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Tuesday, October 20, 2015

Hope for India's Girls

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Photograph of girl taken in a class


Hope for India's Girls
Bringing Them Life


UNICEF recently released wonderful news for the young children of our world!  Since 1990, deaths in children under 5 years old have been cut in half.[1]

Indian girls, however, have little to celebrate.  

India is the only country in the world where baby girls consistently die at a higher rate than boys.[2]  This was true in 1990, and UNICEF numbers reveal that it is equally true in 2015.

The picture comes into starker perspective when you consider that there are many more baby boys born in India than baby girls.  Unborn Indian girls are aborted at an alarmingly high rate.

These numbers reveal a heartbreaking reality: If a girl in India manages to be born at all, she stands a much higher chance of dying before she reaches the age of 6

Why?  The Indian newspapers chalk it up to gross neglect, and this must be true, but there is also evidence from a number of sources that young girls are killed by their own families and mothers to remove their perceived burden to the remaining family members.

It is difficult for us to even wrap our hearts and minds around.

How can we help?  Although there are laws in India against the tragedies facing her girls, the numbers reveal that they have not made a dent in the problem.

We believe there is a better way.
 

We must begin to change the attitudes
that say girls are a burden, and that say women are worth less than men



It is only when Indian mothers begin to understand their own significance, that they will be able to empower their own daughters to live and to thrive!

In addition to teaching the students how to read, write and lift their families out of poverty, the classes teach the students that as women and girls they are valuable.  Their value is grounded on the solid rock of God’s unchanging love for women as equals with men.

The young girl shown above was photographed in a class in India!  Because her mother was a student, this girl's future can be filled with hope and opportunity, instead of pain and heartache.

Studies from the classes show that students stop promoting child marriage, and begin placing their daughters (and sons) into school instead.  Village by village, community by community, hearts are changing.

Our voices and our assistance can turn the tide for the women and girls of India!

We exist to bring Hope for India’s Girls.

"Deliver those who are being taken away to death,
And those who are staggering to slaughter,
Oh hold them back.”  Proverbs 24:11
 
 

[1] http://www.unicef.org/publications/files/APR_2015_8_Sep_15.pdf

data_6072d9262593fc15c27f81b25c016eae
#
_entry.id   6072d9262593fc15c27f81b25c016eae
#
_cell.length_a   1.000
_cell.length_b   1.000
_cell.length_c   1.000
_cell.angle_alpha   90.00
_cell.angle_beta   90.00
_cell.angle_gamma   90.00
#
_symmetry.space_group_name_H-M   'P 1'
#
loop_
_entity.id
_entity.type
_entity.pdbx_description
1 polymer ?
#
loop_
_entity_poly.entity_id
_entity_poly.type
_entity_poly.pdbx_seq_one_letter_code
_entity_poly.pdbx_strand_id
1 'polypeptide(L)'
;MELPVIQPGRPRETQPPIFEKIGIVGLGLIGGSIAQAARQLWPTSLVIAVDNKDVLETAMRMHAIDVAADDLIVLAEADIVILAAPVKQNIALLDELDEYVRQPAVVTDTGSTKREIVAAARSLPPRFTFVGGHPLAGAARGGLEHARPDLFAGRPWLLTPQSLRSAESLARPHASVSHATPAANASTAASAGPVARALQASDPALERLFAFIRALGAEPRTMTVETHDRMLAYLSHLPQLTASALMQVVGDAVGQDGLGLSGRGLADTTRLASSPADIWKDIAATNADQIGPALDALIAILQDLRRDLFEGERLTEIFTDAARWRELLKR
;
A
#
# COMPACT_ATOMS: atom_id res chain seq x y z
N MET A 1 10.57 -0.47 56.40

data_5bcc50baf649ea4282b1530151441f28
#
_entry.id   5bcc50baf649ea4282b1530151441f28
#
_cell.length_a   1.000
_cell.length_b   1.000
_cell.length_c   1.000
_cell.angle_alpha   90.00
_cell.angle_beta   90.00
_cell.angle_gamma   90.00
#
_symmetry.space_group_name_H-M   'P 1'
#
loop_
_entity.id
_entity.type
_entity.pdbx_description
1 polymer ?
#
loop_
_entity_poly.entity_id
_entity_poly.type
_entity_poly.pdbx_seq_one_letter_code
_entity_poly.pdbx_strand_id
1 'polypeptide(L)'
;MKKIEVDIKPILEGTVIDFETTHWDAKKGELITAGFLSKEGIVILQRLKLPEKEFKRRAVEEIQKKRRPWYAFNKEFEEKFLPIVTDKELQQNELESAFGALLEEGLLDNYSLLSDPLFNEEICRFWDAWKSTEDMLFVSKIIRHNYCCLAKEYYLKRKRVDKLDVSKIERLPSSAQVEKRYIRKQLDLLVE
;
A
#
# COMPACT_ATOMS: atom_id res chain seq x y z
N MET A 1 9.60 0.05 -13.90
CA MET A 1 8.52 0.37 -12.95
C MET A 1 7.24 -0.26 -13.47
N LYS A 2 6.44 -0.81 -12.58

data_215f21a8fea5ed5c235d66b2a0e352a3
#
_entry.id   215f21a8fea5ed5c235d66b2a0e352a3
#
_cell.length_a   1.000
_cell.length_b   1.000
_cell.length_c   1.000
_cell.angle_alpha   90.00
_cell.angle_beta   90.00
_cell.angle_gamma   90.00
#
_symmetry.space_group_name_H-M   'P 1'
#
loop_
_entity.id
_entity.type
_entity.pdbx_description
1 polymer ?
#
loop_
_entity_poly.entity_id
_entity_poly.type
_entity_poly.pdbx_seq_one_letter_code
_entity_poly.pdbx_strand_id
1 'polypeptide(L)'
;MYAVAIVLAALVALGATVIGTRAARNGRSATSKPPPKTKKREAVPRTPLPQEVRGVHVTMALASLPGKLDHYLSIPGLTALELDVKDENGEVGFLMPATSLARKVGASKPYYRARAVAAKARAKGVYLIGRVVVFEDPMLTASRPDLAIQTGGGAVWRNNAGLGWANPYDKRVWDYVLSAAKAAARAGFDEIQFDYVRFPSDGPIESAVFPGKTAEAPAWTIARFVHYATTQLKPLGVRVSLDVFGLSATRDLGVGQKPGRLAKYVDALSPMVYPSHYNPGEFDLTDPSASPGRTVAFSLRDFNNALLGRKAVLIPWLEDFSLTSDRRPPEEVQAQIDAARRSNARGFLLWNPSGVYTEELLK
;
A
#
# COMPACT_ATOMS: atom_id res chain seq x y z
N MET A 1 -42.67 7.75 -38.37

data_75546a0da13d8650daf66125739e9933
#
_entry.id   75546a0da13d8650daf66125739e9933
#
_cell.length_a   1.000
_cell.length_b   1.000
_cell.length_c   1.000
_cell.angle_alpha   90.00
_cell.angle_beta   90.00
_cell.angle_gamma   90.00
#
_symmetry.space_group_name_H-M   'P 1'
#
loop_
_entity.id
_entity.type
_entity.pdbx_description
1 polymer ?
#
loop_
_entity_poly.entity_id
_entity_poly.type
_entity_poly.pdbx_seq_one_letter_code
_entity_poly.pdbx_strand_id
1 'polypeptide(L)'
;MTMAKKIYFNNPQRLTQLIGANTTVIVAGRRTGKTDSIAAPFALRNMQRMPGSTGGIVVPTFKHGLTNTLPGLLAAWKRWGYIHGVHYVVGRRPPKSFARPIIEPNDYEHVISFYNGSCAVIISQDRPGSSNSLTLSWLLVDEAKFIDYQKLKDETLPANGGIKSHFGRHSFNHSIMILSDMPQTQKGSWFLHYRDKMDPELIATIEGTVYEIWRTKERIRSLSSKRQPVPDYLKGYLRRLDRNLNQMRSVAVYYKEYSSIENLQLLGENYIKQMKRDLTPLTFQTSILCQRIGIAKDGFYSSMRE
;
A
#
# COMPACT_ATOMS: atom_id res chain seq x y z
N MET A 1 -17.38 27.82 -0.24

[2] The tiny island country of Tonga has floated in and out of the statistics from year to year.  Unlike India’s consistently large results, Tonga’s numbers are small, inconsistent and may not be significant.


Give to Help India's Girls


Wednesday, September 30, 2015

How to create a fundraising page on Sister India

We're so excited to introduce our Create-A-Page fundraising opportunity! This post will give you step by step instructions on how to create your own page on SisterIndia.org. Let's get started!



1. Set Up Your Account
Enter your information to create an account. Click “That was quick!” to submit.




2. Create Custom URL
Replace “yournamehere” with a unique name for friends to find your fundraising page. Then click “Create my URL now”. Click “OK” to reload page with your information.

















3. Verify Your Account
You should have received an email with a link to verify your account. IMPORTANT: Your page will not be live to the public until you complete this step.



4. Congratulations, you've created your page!From here, you can customize and personalize your page by completing the checklist on the right, or click “View My Page” on the upper left.  

Customizing is OPTIONAL. If you wish to skip customizing, click "View My Page" on the upper left and scroll down to Step 8.






5. View My Page
This is your fundraising home page! Let’s customize it.




6. Changing photos.
You can change your profile photo and the banner photo by hovering your mouse over the existing images. For the banner image, you can choose from a selection of Sister India photos, or upload your own photo.





7. Edit My...
Below the banner, the box titled "Edit My" allows you to change the welcome message, edit your fundraising goal, upload a profile photo, and change the URL and Facebook ID.


8. Share Your Page
Now that your page is complete, share your page with your friends to start fundraising! The “share” option is located toward the bottom right of your page. Choose to share via social media or email.


9. Share Via Email
Select template or create your own text. Click “Save” at the bottom to send later, or click “Send Email” to send now!


And you’re done! Thank you for your support to help our sisters in India! Happy fundraising!



Check out more posts with great tips and ideas on how to create a successful fundraising campaign:

Fundraising Guide- the power of fundraising

Creative Fundraising Ideas

Friday, June 19, 2015

Men speaking out for women this Father's Day




Why is it important for men to speak up for women in the face of abuse, inequality, and devaluing? To answer that question, I’d like to first address another issue: why do men seek to control, abuse, and dominate women?


In his book, King, Warrior, Magician, Lover: Rediscovering the Archetypes of the Mature Masculine, author Robert Moore addresses some of the psychological and anthropological reasons behind male dominance over women. His analysis? Men have not been initiated, ritualized, nor taught how to be responsible, blessed, and gentle people. We have males in adult bodies but with a “boy psychology” (borrowing Moore’s phrase) filled with immaturity, irresponsibility, and sometimes untamed sexual energies seeking to oppress. Much of the work that men must do is to undergo the process of claiming their masculinity in adulthood and becoming responsible human beings that bless women and men alike.